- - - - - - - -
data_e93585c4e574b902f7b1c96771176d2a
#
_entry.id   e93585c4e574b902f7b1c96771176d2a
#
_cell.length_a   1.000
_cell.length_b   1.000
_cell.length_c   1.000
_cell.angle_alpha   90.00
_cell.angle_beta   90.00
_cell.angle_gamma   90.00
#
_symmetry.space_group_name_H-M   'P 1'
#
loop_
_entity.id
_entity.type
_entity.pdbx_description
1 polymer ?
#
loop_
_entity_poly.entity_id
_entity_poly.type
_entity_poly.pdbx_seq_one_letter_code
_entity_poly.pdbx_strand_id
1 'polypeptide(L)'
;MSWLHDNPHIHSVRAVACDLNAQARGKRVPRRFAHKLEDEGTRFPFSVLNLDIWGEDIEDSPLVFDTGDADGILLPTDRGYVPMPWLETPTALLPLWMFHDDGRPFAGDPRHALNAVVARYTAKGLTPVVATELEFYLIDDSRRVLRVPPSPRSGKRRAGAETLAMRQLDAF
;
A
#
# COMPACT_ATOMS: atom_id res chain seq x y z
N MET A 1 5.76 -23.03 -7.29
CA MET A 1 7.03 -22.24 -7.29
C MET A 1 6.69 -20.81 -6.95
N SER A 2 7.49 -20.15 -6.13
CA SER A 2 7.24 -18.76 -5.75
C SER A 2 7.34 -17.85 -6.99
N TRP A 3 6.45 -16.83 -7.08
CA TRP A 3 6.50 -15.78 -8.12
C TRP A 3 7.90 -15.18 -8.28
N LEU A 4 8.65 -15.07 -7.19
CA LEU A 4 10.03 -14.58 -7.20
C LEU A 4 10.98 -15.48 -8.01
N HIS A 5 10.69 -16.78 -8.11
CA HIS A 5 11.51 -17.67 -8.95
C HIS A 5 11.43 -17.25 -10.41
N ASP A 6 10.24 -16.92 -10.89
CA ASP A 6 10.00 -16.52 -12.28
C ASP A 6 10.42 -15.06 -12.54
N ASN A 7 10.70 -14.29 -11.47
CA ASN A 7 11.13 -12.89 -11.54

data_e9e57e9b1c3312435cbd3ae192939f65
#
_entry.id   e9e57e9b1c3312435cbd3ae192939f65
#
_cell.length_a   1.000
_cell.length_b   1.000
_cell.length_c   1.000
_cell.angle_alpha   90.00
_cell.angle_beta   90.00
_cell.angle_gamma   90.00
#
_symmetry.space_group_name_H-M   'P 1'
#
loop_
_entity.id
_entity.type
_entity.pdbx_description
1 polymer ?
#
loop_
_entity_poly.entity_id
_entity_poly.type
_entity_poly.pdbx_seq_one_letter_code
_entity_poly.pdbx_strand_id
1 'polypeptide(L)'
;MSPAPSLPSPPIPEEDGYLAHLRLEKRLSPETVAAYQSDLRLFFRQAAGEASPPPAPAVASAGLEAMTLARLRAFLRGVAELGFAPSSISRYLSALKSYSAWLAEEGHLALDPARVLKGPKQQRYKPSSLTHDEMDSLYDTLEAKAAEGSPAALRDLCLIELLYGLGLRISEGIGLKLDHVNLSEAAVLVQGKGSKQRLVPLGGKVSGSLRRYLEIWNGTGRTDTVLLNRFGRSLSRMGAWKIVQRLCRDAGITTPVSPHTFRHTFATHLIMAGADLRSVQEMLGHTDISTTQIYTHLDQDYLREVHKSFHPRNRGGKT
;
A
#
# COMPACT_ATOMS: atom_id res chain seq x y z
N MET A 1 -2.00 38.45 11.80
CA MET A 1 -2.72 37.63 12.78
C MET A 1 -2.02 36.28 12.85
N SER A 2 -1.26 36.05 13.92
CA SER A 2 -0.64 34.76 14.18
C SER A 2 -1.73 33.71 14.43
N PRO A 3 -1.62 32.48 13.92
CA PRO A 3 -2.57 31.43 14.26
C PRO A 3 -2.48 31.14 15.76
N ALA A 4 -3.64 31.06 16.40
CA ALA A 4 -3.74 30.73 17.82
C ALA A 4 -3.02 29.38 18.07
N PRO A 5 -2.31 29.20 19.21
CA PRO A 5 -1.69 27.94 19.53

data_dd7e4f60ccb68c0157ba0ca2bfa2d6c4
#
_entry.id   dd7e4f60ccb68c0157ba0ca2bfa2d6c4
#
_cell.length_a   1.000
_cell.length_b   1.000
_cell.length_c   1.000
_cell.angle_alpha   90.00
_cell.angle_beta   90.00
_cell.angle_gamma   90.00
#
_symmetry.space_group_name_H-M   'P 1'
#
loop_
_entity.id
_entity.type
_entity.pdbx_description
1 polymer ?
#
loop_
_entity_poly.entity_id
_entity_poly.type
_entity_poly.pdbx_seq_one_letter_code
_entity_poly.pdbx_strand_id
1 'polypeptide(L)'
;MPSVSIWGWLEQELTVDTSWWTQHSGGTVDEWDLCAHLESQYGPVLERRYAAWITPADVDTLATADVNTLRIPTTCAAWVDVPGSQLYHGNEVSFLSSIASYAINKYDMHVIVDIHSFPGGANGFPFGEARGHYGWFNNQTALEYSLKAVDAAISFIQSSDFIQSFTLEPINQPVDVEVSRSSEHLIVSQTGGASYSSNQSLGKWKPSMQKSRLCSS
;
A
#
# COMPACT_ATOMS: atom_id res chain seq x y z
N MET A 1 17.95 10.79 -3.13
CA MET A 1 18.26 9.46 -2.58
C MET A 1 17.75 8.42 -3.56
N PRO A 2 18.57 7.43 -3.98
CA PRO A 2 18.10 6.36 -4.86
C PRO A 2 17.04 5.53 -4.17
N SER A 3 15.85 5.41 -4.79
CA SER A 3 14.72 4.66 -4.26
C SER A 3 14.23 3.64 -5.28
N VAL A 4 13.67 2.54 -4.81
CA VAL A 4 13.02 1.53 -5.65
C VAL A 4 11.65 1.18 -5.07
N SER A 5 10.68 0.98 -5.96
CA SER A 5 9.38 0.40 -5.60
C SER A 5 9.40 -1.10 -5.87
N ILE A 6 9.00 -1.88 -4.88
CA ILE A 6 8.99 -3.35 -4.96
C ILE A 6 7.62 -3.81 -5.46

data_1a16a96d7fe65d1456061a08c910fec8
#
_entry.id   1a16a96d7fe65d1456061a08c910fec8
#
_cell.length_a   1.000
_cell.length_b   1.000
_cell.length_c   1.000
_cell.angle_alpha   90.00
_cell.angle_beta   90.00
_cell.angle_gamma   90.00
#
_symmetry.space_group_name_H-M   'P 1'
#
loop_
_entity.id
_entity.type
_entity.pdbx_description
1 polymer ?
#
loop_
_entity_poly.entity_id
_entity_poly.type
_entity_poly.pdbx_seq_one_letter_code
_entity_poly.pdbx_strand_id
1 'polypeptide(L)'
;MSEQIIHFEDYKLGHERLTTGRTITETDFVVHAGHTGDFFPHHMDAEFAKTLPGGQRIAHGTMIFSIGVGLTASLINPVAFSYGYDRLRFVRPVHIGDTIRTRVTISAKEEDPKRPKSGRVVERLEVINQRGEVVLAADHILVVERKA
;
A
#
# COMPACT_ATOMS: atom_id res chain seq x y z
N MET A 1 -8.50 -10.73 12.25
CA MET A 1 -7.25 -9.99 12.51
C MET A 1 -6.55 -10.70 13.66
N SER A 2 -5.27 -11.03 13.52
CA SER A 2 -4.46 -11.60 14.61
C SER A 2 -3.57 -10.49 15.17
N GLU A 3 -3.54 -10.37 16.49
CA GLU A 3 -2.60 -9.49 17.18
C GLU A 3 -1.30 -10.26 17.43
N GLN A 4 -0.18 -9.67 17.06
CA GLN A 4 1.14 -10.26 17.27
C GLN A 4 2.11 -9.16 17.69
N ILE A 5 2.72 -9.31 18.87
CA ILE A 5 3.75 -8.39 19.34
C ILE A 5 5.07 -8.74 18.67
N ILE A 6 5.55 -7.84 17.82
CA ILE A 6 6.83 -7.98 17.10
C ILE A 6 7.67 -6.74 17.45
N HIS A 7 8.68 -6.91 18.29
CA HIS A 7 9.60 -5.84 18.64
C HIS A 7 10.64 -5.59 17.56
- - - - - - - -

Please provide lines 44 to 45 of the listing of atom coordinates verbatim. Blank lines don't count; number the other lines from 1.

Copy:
CA HIS A 5 11.51 -17.67 -8.95
C HIS A 5 11.43 -17.25 -10.41